Friday, March 25, 2022

Landlock in the time capsule of my mind

 The Legend of Landlock is a game that I was initially fascinated by when I first started looking at designer games. We are talking about when I just had a copy of Fluxx and a couple Cheapass Hip Pocket games. Before I even had my own copy Catan or even any games in actual boxes.

Landlock attracted my attention for two reasons. First all, it had gnomes. Second, I really wanted to try out  Carcassonne and it was the closest thing I could find to it.

Wow. That sentence is amazing.

To be fair, I was still getting a handle on ordering things online (man, does that make me sound old :D) and I hadn’t been to the good game store two counties over yet. 

Still, we live in an age where bookstores and big box stores have multiple shelves of board games. There’s a lot you still have to go out of your way to find but there’s a lot more readily available and game stores are a lot more common. When I picked up Landlock, the nearest game store to me specialized in jigsaw puzzles and magic tricks. 

Of course, within a year, I would become familiar with a half dozen online sites where I could order games. And conventions were amazing treasure hunts of items I couldn’t find anywhere else. Still, game stores that actually specialize in games is quite a thing when I stop and think about it.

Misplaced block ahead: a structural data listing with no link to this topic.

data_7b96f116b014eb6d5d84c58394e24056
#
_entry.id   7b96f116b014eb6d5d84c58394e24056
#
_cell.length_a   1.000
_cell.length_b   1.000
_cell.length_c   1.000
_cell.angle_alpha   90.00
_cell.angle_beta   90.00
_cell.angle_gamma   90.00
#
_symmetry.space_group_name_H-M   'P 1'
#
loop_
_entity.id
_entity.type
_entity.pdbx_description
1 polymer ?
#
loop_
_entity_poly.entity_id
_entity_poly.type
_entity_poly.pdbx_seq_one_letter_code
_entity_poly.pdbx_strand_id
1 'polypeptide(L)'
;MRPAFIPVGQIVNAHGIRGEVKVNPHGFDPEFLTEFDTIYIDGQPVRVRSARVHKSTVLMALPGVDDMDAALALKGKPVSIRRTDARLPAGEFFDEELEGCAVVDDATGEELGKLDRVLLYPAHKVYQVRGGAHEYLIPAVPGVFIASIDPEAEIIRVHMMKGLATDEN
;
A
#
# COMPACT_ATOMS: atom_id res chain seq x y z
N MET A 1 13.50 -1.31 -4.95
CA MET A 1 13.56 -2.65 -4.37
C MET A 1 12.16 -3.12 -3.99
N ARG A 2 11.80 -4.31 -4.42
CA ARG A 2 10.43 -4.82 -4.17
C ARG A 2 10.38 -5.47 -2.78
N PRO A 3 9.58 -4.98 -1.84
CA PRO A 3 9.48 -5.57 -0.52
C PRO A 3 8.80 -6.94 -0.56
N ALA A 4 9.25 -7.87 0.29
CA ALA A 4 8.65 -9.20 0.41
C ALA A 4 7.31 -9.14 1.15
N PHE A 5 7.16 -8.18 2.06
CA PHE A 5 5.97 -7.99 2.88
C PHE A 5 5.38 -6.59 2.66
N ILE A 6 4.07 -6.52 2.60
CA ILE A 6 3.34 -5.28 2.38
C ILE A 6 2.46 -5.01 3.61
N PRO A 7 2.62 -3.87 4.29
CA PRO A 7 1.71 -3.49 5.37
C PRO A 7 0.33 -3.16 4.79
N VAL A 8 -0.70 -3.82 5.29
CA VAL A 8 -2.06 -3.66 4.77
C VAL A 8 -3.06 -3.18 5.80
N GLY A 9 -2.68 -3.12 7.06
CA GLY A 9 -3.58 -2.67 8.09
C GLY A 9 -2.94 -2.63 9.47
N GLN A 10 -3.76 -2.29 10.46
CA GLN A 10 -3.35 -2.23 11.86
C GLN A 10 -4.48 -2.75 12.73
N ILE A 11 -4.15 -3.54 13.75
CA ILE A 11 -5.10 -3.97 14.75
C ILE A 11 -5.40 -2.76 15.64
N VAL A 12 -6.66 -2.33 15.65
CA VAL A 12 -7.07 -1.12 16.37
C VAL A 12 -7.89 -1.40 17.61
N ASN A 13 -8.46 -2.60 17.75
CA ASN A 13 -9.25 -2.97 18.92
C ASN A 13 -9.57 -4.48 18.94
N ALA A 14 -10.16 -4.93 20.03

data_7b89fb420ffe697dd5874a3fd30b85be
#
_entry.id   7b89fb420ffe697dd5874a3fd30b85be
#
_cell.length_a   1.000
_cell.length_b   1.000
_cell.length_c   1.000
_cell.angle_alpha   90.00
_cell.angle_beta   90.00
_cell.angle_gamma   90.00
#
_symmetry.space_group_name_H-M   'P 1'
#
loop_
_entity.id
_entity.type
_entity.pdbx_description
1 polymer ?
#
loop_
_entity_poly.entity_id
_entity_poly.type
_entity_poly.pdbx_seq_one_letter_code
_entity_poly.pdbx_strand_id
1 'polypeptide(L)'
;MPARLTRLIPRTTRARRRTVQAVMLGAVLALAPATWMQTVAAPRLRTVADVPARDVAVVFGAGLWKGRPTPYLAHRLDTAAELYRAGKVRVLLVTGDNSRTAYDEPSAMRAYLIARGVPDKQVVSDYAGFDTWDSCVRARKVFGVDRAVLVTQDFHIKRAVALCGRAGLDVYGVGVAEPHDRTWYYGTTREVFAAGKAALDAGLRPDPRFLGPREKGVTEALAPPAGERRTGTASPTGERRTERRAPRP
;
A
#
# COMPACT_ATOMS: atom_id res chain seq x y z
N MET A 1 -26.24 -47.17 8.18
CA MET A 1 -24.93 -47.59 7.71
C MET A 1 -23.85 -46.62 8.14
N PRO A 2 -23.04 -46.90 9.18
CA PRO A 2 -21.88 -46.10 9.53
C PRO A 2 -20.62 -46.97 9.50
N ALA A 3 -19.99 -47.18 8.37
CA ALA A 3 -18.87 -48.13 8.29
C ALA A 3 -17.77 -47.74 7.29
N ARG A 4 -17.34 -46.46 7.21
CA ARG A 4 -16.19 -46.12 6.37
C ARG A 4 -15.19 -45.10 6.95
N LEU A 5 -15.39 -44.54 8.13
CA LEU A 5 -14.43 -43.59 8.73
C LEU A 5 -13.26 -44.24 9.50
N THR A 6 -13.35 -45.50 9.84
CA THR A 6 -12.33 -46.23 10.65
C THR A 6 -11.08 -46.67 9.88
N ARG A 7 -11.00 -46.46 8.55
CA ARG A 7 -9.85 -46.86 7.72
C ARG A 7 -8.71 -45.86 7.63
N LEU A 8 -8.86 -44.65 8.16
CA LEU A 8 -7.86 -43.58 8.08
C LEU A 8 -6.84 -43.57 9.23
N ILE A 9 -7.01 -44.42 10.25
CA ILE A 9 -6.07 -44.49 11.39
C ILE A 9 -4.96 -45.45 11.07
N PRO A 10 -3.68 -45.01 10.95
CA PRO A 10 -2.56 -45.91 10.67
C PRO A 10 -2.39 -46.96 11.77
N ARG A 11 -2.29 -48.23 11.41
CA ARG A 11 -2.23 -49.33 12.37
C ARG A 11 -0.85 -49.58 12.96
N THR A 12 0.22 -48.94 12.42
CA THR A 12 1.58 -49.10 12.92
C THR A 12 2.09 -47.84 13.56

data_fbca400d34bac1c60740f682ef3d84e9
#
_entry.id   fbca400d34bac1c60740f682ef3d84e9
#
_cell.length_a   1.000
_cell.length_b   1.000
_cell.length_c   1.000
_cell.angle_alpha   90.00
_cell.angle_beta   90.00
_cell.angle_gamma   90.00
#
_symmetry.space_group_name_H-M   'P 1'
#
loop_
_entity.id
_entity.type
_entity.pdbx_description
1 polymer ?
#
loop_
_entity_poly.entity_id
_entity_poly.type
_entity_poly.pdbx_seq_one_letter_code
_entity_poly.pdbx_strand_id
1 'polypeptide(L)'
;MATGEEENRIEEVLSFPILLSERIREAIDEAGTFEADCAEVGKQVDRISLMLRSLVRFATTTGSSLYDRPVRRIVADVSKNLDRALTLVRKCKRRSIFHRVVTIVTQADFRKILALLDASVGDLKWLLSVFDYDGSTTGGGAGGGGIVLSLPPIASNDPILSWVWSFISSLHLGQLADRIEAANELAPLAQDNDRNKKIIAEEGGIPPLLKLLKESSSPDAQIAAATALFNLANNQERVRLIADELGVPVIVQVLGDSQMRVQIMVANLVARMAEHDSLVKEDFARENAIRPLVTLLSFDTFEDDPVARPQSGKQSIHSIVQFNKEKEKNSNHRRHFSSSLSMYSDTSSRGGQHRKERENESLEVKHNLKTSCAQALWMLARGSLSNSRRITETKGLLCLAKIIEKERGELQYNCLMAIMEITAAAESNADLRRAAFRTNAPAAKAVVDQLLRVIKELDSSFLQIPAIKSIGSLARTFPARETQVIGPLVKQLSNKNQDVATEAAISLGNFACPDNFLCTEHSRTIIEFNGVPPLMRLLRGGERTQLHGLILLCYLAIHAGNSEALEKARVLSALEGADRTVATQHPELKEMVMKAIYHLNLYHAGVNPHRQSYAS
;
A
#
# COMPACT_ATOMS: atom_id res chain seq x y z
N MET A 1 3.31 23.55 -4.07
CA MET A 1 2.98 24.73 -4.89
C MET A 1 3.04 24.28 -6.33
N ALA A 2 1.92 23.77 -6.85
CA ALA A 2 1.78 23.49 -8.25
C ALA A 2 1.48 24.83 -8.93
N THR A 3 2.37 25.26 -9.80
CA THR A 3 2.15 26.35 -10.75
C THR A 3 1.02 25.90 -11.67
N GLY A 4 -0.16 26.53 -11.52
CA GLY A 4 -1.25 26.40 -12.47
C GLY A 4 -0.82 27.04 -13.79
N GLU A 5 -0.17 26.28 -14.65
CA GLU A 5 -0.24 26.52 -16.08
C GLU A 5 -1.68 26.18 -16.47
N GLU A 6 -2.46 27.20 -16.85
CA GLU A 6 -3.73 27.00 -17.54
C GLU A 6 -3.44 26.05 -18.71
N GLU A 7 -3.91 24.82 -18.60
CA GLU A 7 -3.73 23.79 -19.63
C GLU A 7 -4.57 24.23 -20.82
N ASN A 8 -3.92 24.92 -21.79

In the end, as adorable as Landlock is, it came up short for me. It certainly couldn’t compare to Carcassonne (not that it’s expected to) We found that the rules for tussocks and bridges felt… clunky. Easy to understand but they felt like they had been shoved into the game.

Ironically, there are now free PnP games like Autumn or Micro Rome or Micropul that I think are better tile laying games than Landlock. Remembering Landlock isn’t remembering a tile laying game for kids. It’s realizing how many resources there are now.

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